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Rites of Getting Ready

August 02, 1993|MARY ANN HOGAN

Nesting takes many forms, whether the person is preparing for birth, death or life's experiences in-between.

* A San Diego writer of children's books has to straighten her desk, iron her shirts, water her plants and tweak the dead leaves off before she can write.

Says Georgeanne Irvine, "It's a necessary part of my process."

* An Oakland woman about to undergo abdominal surgery spent her last moments fussing over household details.

"Up until the moment they were pulling on the surgical booties, I was literally paying PG&E bills and wondering whether to call the roofer to fix the leak. I drew the line at the roofer."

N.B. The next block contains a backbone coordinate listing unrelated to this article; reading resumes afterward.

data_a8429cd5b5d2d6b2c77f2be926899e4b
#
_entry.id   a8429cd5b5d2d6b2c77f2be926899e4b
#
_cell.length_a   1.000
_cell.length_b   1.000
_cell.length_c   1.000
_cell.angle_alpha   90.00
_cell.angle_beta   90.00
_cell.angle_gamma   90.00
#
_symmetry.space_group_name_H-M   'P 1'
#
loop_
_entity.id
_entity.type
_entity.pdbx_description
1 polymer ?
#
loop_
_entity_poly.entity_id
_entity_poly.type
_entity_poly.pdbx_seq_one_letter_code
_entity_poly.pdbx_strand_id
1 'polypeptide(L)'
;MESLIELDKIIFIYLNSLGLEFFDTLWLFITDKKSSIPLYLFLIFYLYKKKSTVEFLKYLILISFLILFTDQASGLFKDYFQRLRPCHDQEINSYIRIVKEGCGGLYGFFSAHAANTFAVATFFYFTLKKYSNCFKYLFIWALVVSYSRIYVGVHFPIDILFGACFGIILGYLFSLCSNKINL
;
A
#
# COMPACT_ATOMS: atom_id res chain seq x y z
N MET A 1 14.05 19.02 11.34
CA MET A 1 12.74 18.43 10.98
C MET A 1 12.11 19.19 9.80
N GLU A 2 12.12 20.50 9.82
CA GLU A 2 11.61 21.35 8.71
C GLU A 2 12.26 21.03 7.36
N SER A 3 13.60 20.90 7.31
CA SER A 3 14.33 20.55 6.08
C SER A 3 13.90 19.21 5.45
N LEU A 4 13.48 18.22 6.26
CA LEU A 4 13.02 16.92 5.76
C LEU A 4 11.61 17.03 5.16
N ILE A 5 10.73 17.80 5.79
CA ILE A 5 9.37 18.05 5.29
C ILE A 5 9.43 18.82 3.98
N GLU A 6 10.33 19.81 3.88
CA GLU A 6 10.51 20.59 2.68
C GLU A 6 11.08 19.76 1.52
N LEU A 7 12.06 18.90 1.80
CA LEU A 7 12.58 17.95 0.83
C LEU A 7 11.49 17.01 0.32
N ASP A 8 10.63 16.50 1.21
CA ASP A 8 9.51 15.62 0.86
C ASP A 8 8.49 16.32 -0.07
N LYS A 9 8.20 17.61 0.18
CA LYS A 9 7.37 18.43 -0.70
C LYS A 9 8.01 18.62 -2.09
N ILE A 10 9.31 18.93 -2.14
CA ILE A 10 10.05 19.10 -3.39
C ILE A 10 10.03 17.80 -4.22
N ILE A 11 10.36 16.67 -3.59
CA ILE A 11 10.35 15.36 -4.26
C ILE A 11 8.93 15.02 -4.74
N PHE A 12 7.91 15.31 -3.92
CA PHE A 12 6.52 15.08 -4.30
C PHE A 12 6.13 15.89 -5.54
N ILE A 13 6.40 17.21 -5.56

* A San Francisco man who died of complications from AIDS furiously redecorated his apartment, creating the perfect environment for his family and friends to admire after his death. Another, a duck decoy enthusiast, "nested" by adding to add to his collection during his final months.

In each case, "you're starting something fresh, focusing on something new," says Rutgers University psychologist Jay Rosenblatt, a painter who goes through the ritual of cleaning away evidence of the previous painting--wiping the slate clean--before starting a new work.

"It's metaphorically related to what you do in pregnancy, which is getting ready to break away from your previous life, to start a whole new phase," he says.

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